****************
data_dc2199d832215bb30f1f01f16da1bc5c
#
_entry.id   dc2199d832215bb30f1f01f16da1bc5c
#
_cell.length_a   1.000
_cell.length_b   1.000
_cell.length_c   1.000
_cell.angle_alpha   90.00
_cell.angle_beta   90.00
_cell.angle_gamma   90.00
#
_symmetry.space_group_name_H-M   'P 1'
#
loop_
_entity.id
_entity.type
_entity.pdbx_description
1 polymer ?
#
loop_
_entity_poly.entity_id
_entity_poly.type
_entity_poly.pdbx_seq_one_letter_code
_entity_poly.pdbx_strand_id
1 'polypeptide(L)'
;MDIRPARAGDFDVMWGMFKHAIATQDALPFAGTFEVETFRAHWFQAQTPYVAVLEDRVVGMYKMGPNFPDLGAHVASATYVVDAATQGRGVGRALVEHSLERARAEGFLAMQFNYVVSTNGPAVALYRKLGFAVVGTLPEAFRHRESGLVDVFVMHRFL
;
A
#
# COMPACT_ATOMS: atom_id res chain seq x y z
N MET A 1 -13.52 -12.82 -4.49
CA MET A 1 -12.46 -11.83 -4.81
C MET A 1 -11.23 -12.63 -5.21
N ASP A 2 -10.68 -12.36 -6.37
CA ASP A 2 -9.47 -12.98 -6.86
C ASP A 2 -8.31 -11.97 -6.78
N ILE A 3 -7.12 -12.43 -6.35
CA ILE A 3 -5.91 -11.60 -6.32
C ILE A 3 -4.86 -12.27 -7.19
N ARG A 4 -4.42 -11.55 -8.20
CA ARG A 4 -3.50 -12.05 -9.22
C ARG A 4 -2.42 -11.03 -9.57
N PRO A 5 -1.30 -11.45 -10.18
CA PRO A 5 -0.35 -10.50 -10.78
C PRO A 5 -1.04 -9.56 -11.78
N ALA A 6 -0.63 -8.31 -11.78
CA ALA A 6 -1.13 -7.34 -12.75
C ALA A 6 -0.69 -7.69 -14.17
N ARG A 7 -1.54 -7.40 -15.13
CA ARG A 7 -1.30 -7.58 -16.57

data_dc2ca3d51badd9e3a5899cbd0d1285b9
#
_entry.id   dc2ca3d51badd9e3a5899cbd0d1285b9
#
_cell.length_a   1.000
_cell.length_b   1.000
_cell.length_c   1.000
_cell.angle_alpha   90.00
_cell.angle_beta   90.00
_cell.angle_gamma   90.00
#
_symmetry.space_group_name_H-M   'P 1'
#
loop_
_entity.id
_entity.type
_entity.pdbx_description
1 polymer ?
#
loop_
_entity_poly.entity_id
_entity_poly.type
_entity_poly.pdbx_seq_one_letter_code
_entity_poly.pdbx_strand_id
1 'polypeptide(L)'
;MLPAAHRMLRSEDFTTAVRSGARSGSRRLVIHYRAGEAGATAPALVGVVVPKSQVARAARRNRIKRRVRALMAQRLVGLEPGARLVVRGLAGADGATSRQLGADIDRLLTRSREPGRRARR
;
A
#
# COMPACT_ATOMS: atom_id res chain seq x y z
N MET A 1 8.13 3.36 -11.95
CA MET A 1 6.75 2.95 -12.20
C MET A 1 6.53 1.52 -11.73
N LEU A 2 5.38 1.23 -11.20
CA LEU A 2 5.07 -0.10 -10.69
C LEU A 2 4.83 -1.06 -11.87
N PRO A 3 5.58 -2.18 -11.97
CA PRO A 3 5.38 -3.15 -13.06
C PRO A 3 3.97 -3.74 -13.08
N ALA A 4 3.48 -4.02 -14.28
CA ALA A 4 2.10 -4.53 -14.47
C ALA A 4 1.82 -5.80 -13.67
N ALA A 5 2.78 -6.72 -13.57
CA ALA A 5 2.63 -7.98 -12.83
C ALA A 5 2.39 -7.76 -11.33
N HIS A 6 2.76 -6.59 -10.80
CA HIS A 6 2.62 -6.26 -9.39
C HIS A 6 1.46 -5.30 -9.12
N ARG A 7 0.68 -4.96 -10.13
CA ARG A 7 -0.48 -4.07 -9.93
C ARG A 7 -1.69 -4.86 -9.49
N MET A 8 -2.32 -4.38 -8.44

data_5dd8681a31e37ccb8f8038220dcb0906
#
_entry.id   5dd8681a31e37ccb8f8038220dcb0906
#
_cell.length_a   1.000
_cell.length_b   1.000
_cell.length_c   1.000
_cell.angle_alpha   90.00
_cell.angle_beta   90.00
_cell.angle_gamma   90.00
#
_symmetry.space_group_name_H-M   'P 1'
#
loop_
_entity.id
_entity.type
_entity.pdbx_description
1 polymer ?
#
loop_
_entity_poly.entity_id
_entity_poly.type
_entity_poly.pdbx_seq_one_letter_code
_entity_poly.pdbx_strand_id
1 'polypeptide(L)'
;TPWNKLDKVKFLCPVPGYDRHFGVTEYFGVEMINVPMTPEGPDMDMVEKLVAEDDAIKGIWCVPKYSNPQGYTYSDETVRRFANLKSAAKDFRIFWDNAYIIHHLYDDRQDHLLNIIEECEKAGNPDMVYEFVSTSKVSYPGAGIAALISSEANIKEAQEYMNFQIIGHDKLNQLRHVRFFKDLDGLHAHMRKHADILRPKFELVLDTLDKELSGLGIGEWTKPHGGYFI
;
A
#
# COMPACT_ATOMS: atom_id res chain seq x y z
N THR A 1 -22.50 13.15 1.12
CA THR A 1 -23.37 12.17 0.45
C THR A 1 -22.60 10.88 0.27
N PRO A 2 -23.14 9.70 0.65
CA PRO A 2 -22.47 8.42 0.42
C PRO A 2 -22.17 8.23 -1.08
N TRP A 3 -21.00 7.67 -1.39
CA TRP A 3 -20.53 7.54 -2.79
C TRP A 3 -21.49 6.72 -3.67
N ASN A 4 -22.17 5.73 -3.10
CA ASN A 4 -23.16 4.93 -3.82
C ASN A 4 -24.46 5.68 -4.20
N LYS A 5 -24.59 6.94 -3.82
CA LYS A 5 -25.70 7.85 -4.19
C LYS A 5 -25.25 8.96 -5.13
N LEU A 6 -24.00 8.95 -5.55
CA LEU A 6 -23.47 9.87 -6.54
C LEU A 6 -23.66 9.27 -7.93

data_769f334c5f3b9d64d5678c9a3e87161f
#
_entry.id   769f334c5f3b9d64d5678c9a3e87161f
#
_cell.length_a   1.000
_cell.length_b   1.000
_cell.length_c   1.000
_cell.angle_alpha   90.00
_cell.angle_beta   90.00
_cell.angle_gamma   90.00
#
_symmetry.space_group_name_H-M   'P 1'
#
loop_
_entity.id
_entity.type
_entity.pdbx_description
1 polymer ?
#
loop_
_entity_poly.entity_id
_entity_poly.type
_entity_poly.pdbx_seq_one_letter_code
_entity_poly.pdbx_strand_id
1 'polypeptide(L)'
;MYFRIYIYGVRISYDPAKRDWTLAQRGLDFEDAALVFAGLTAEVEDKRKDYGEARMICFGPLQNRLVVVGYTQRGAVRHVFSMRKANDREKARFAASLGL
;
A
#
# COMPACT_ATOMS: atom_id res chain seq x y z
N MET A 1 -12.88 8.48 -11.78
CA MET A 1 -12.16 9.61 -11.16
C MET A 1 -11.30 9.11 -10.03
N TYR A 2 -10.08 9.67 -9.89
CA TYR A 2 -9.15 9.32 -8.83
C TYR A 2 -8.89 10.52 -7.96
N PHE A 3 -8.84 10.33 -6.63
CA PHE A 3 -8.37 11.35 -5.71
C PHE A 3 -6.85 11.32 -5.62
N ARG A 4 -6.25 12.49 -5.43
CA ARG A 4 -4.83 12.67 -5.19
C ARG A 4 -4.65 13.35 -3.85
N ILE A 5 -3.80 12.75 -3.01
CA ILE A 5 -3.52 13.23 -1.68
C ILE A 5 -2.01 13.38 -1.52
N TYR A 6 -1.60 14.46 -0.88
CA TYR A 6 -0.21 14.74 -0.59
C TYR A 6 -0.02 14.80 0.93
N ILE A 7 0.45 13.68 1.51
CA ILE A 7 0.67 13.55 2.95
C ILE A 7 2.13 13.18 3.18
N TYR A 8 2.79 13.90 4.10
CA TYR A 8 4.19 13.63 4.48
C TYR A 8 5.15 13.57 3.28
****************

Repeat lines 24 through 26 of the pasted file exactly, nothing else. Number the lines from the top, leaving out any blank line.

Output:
_entity_poly.pdbx_strand_id
1 'polypeptide(L)'
;MDIRPARAGDFDVMWGMFKHAIATQDALPFAGTFEVETFRAHWFQAQTPYVAVLEDRVVGMYKMGPNFPDLGAHVASATYVVDAATQGRGVGRALVEHSLERARAEGFLAMQFNYVVSTNGPAVALYRKLGFAVVGTLPEAFRHRESGLVDVFVMHRFL